I remember the exact moment that I first learned about Silfra. We were on our way back from Roatan, having just spent a week diving in clear, warm, Caribbean waters, about a month after getting certified. We were waiting to board our last plane from Atlanta back to Detroit when Aaron looked at me and said, ''We should dive Iceland someday.'' I balked. That water was cold! What is there to see in Iceland? And that's when he showed me the pictures. I was sold. But we were still new to diving and missing some crucial gear (i.e. a drysuit) and experience. Not to mention flights are usually fairly expensive from the US to Iceland. So, I thought it would be years and years before we were able to dive it. Little did I know that a move to Europe would allow us to dive it much sooner than we had expected. It was one of the first items we added to our bucket list when we found out about our impending relocation, and I am so glad we were able to do it! Silfra was the last day of our 3 day diving tour in Iceland. They definitely saved the best for last!
Quick note, this post has a LOT of pictures! I just couldn't help myself - it was so beautiful!
Now, time for a quick little geology lesson :) Silfra is the fissure where the North American and the Eurasian tectonic plates meet. It's for this reason that Iceland has so many volcanoes on it (about 130 in all!). While many of them are dormant, or haven't erupted in hundred of years, there are some that still do erupt from time to time. For millions of years, the continents have been drifting apart. In the past, it was at the rate of about an inch per year. However, sensors have indicated that drifting hasn't occurred in the last 14 years.
In case you didn't know, Iceland is also called the Land of Fire and Ice. We've talked about the fire, now time for the ice. Iceland has Europe largest glaciers. One of these is near the National Park (i.e. Silfra). As it melts, the water is filtered through the volcanic rock. It takes anywhere from 30 - 100 years to reach Silfra but by time time it does, it's so clean you can drink it (which we did, and it tastes pretty good!). Interesting trivia fact, if this was the only water you were drinking, you would eventually suffer from mineral deficiencies since it is so pure. This also means that the visibility is amazing.
The morning started early, but the sun was already high in the sky since it rises at 3:00 AM this time of year there. After the hour drive to Silfra, we found ourselves climbing out of the van, caught off guard by how hard the wind was blowing, and excited at what the diving would be like. After a quick briefing telling us where we would enter, what we would see, and where we would exit, we set up our gear, donned out dry suits, and headed to the entry point. There was another group ahead of us so we ended up waiting a little bit, but it was worth it. We put on our fins, climbed down the staircase, and eased into the water. First item on the agenda: put your face in the water and take a look. David's crack had awesome visibility, but this was even better. I have never seen visibility this good, water this clear, or colors this vibrant. There really are no words to describe it. Thankfully, we have an underwater camera so we could capture some images to share (click on the image to make it bigger for the best effect!)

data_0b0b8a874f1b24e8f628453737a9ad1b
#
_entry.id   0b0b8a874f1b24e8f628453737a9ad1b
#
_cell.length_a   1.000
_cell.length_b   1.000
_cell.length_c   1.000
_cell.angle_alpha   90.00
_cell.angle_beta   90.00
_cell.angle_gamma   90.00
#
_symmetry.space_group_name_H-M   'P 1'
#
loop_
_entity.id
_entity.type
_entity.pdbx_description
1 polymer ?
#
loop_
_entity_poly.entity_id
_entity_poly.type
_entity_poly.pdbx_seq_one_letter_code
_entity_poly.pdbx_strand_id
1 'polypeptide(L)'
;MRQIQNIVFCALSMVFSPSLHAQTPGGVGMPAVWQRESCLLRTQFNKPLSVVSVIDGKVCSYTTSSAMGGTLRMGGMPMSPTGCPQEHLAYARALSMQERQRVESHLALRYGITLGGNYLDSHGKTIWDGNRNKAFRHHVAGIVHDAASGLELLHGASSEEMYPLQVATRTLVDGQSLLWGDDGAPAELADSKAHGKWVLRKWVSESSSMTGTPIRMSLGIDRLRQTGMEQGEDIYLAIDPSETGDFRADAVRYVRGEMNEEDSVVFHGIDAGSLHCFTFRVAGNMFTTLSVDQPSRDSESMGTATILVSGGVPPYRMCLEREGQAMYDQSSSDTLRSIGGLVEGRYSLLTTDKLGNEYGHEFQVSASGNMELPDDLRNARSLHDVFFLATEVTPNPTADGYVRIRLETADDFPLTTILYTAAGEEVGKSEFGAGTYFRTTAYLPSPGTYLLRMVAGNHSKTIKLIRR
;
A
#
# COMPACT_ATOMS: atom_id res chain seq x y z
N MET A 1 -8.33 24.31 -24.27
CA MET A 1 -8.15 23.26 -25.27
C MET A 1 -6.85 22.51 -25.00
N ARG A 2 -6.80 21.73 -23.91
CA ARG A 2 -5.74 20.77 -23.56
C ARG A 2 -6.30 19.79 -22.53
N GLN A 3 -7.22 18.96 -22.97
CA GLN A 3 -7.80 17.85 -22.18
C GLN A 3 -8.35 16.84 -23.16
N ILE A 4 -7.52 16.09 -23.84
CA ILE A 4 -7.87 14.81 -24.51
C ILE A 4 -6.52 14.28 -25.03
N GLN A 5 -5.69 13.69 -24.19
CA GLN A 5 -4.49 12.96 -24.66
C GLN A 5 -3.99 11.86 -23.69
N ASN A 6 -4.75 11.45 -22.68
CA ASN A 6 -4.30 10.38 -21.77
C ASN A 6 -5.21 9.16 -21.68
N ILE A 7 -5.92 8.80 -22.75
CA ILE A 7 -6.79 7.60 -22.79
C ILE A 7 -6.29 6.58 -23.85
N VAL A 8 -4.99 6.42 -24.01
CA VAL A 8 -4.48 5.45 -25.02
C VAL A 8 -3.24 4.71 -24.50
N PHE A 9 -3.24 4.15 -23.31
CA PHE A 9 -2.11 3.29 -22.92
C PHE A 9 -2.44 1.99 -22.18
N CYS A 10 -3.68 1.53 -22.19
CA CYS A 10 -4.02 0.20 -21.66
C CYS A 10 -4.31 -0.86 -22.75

Both dives followed the same path. You enter in the Big Crack, which is exactly like it sounds. It is at this point that the two sides are close enough to touch. I've stood in two countries at once in Austria, but touching two continents at the same time is kind of mind blowing. Once you pass through the crack, you enter the Silfra Hall. At some points, the water is so shallow that you are essentially snorkeling over it. There are some deeper swim-throughs, but park regulations don't allow anyone to use them after a couple people died a few years ago. Park regulations also limit the maximum depth to 18 meters (60 feet) for safety.
After the Silfra Hall, you enter the Silfra Cathedral. This is a large area with vertical walls flanking either side and large boulders at the bottom. If you are the first diver to enter, the sight is amazing, otherworldly. However, even if you're not, the bubbles from the divers in front of you look magical. Some describe it as a chandelier. It was sunny the day we were there, so the combination of the unbelievably clear water, the bubbles and the sun meant that there was a rainbow of colors and light reflecting everywhere. Seriously, it was amazing. The dive ends in the Silfra Lagoon which is a large, relatively calm pool. Only about 4 meters deep, the visibility is as far as the eye can see. The turquoise waters and dancing sun are hypnotic, lulling you into forgetting that this has been about a 45 minute dive, in water that is 37°F, and that you are pretty cold at this point. I could have stayed here until I ran out of air and was forced to change tanks, it was that amazing. Give me some argon or a heated vest under my drysuit, and I definitely would have stayed. Forget that our guides and everyone else is cold!
The walk back to the van was longer than it looks. About 250 meters, it's a well-maintained gravel path that has a couple of small hills you must walk over. But it wasn't the distance or the hills that were hard, it was the ever present wind that was blowing. Thankfully it wasn't the middle of winter, with that wind we would have been frozen stiff by the time we got back to the van!
In all, diving Silfra was more amazing than I could have ever imagined or describe. It really is a wonder and one that you will only understand once you dive it. Sitting here writing this, I already want to go back. I'm not sure doing that dive could ever get old. And just for good measure, here are more pictures from our dives. Make sure you click on them to make them full screen for the best effect.